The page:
By Lindsay Steele
The Catholic Messenger
Ziyu “April” Huang is an international student at Assumption High School in Davenport. She’s been with her host parents, Nile and Carey Jones, for about six months now, and she’s already a valued family member. “She’s part of our household. She goes to church with us, and she has experienced the death of a pet (with us)… we play guitar together,” Nile said.
Because she is an international student, and not a foreign exchange student, April and her host parents will not have to part permanently when this school year ends. After spending summer back home in China, April will return to Assumption – and the Joneses — in the fall to complete her senior year, earn her diploma, and hopefully get accepted at an American university where she plans to study engineering.
April is one of 50 international students currently studying at a Catholic school in the Diocese of Davenport. Prince of Peace, Assumption, Notre Dame, Regina and Holy Trinity all host international students, a majority from Asian countries. International students differ from foreign exch-ange students because they are able to stay longer and eventually graduate. This hosts a series of benefits and challenges for the students, schools and host families.
Certified private schools, like those in the Diocese of Davenport, are able to host these students because they are not under the same restrictions as public schools, which generally do not allow foreign students to study more than 12 months in the United States, according to the U.S. Department of State.
Being an international student is advantageous for the student if their goal is to attend an American college, said Virginia Trujillo, administrative assistant to the diocesan superinten-dent of schools. Having a diploma from an American high school helps these students get accepted. She noted that the largest international student population in the diocese is at Regina Catholic Education Center, near the University of Iowa in Iowa City. The school will host about 32 international students next year.
The schools see benefits, too. International students pay full tuition. Diocesan Schools Super-intendent Lee Morrison said it is also an opportunity to share Catholicism with the students, especially Asians who are generally more familiar with atheism or Buddhism.
Still, the concept of the international student is not without challenges. Host families often have misconceptions about what the experience will be like, said Mimya Andersen, an independent coordinator of international students for Prince of Peace and Assumption. In 25 years working with international students and host families, she has observed that host families are usually “let down” when their student is more interested in studying than cooking ethnic food or sightseeing. “Foreign ex-change students come for the cultural experience … international students are (more) focused on academics,” she said.
Host families receive a stipend from the student’s agency or family. Host families must pass a background check and must also be comfortable with the idea of potentially hosting a student for multiple years.
Trujillo said more prospective international students exist than host families in the diocese.
Holy Trinity Catholic Schools in Fort Madison began hosting international students two years ago. Donna Borst, marketing director and international student coordinator, agreed that finding host families can be a struggle. However, she said it has gotten easier as awareness has spread. Next year, the school will host at least seven students, thanks to having “some great families lined up for them to live with. I have watched the international students thrive during their stay here and that is due in a large part to the families that they were staying with.”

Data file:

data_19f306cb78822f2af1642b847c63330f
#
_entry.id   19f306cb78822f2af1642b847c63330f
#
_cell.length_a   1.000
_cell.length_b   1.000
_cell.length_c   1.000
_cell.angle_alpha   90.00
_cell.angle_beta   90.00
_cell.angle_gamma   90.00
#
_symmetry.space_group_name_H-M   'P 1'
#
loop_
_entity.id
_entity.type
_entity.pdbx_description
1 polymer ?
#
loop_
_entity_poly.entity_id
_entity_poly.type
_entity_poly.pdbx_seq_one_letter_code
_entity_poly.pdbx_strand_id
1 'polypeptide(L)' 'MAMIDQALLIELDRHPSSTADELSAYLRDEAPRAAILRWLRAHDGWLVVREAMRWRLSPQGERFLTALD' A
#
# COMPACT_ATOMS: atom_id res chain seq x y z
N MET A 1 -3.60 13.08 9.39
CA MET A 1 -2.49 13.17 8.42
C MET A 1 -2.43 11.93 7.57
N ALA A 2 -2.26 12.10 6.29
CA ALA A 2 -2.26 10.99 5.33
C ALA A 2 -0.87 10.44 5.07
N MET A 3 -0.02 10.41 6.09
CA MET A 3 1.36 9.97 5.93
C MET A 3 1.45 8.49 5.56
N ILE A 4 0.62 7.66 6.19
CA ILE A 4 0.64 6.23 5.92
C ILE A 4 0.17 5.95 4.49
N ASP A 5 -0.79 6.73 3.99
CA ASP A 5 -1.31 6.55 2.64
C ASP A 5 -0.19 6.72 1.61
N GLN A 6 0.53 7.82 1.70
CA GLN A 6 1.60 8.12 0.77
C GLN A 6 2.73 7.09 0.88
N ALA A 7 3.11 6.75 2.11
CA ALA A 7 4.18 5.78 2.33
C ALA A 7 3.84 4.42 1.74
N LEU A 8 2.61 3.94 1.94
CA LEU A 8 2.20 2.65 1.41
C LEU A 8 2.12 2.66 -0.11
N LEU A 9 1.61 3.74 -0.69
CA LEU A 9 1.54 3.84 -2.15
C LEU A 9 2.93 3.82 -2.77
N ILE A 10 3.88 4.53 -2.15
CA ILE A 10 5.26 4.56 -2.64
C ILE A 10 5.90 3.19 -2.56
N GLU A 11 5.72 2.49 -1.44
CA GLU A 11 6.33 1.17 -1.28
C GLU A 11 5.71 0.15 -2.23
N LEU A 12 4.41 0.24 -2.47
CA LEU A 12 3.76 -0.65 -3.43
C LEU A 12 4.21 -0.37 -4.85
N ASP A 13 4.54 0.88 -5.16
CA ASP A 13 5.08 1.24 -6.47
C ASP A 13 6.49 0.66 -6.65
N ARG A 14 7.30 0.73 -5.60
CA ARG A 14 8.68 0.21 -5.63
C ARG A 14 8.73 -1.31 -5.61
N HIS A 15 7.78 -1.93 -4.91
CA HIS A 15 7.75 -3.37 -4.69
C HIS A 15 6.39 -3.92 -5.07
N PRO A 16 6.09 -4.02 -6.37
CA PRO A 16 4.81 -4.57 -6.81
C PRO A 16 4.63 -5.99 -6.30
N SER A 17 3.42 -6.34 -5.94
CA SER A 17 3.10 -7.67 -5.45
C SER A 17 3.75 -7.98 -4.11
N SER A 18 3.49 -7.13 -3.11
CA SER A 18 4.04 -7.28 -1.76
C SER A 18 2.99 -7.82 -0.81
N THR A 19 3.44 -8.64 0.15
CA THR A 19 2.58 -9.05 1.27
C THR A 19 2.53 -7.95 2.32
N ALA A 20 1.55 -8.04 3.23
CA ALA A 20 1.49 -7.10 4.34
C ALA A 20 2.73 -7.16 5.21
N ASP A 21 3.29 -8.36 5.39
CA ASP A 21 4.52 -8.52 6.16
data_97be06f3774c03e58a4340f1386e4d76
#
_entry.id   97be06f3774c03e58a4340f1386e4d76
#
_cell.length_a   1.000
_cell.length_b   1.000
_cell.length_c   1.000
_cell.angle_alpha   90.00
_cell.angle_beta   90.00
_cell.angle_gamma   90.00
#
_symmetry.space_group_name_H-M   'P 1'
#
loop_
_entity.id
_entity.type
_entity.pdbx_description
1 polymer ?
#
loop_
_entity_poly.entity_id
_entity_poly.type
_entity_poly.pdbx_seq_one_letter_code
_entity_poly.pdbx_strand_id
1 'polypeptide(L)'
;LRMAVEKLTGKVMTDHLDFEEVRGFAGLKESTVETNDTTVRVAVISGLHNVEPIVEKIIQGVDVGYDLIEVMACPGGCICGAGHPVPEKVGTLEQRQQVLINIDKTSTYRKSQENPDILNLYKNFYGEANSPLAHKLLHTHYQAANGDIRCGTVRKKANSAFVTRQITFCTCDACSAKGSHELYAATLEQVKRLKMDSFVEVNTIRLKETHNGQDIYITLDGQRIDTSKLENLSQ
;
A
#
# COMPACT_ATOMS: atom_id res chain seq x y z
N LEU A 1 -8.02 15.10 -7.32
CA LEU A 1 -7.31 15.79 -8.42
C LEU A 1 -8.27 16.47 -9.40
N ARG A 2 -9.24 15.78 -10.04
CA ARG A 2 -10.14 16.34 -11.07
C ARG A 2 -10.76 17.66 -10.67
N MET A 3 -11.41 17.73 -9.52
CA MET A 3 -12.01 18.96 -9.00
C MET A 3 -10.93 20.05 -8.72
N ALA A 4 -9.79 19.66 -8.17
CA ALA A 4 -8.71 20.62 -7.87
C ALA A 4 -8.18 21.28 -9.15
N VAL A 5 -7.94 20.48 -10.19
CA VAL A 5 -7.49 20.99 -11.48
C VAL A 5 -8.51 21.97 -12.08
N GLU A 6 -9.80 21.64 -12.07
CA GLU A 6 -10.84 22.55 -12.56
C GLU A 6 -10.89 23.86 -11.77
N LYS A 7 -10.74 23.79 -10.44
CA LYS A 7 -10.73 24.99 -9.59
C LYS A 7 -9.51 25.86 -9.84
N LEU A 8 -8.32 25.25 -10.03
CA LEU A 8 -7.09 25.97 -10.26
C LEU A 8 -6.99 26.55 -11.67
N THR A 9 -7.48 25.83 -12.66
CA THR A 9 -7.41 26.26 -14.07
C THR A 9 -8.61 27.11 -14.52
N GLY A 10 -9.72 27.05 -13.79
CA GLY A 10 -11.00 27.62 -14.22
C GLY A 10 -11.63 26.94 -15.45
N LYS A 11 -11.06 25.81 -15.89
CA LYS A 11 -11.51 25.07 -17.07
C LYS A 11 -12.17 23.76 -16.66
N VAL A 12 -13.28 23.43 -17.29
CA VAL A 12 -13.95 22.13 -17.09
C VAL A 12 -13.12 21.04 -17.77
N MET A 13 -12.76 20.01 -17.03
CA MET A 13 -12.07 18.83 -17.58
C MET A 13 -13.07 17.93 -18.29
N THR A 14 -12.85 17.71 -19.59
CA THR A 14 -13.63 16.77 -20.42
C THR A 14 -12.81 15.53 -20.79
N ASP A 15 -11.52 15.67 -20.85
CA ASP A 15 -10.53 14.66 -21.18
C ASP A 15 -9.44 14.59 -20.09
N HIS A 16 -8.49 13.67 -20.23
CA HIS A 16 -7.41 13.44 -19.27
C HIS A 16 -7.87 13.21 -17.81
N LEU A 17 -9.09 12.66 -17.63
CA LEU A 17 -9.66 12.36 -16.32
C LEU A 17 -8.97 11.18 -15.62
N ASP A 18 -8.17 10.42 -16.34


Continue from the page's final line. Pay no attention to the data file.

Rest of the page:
Personalities can make a difference between a good fit and a bad fit. “The international students have different personalities just as the American students,” said Burlington Notre Dame Principal Ron Glasgow. April lived with two other families before coming to stay with the Joneses, who consider her a “great fit” due to similar personality and lifestyle needs.
Students make adjustments, too. Besides the challenge of learning in English, most of the international students The Catholic Messenger spoke with said religion classes are the most difficult because they are not familiar with the Bible. April joked that United States history is also difficult, “obviously!”
Additionally, leaving family behind for months at a time can be hard for students. “They leave so much behind. It takes courage. They give up a lot to come here,” said Nancy Peart, principal of Prince of Peace School in Clinton. She noted that for the students, even finding time to talk on the phone or video chat with family is difficult due to time zone differences.
Students said they find it comforting to be around other international students who understand the experience. April is the only international student at Assumption, but has become good friends with Julie Yu, a Chinese student at Prince of Peace. “They text (message) a lot,” her host parent Nile Jones said.
Despite an intense focus on academics, students do get cultural experiences through day-to-day life with their host families. They attend Mass and celebrate holidays new to them, such as Christmas and Thanksgiving. Most memorable for Joe Manotamraksa, a Thai senior at Prince of Peace, was “Black Friday. You go to the store at midnight, people go crazy, everyone is bumping into each other,” he said, laughing.
At the end of the day, the international student experience is an opportunity to build awareness and acceptance of diversity for everyone involved. “It breaks down stereotypes. You learn that people are people. It opens up the world,” said Karen Witt, a host parent and employee of Prince of Peace School.
Anyone interested in hosting an international student should call their local school.